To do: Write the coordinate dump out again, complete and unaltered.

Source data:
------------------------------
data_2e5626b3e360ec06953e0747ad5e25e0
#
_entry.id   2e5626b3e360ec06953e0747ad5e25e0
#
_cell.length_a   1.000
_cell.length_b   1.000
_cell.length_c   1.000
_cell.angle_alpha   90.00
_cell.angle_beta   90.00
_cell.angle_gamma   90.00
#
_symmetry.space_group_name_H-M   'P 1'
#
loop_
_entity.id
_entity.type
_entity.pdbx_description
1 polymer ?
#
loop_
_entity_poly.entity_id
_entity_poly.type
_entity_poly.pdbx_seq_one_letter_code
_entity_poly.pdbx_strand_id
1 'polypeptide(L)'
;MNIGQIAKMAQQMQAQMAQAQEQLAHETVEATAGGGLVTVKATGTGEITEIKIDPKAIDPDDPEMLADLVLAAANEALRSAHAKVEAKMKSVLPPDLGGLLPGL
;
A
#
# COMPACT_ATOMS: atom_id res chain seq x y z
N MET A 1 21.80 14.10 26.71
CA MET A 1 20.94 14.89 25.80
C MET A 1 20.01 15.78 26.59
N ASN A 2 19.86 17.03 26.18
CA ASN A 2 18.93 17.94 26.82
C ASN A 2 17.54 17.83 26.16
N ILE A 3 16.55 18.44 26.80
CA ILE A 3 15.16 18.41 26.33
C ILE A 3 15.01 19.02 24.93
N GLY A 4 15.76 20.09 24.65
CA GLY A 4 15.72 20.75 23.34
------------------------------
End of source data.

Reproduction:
data_2e5626b3e360ec06953e0747ad5e25e0
#
_entry.id   2e5626b3e360ec06953e0747ad5e25e0
#
_cell.length_a   1.000
_cell.length_b   1.000
_cell.length_c   1.000
_cell.angle_alpha   90.00
_cell.angle_beta   90.00
_cell.angle_gamma   90.00
#
_symmetry.space_group_name_H-M   'P 1'
#
loop_
_entity.id
_entity.type
_entity.pdbx_description
1 polymer ?
#
loop_
_entity_poly.entity_id
_entity_poly.type
_entity_poly.pdbx_seq_one_letter_code
_entity_poly.pdbx_strand_id
1 'polypeptide(L)'
;MNIGQIAKMAQQMQAQMAQAQEQLAHETVEATAGGGLVTVKATGTGEITEIKIDPKAIDPDDPEMLADLVLAAANEALRSAHAKVEAKMKSVLPPDLGGLLPGL
;
A
#
# COMPACT_ATOMS: atom_id res chain seq x y z
N MET A 1 21.80 14.10 26.71
CA MET A 1 20.94 14.89 25.80
C MET A 1 20.01 15.78 26.59
N ASN A 2 19.86 17.03 26.18
CA ASN A 2 18.93 17.94 26.82
C ASN A 2 17.54 17.83 26.16
N ILE A 3 16.55 18.44 26.80
CA ILE A 3 15.16 18.41 26.33
C ILE A 3 15.01 19.02 24.93
N GLY A 4 15.76 20.09 24.65
CA GLY A 4 15.72 20.75 23.34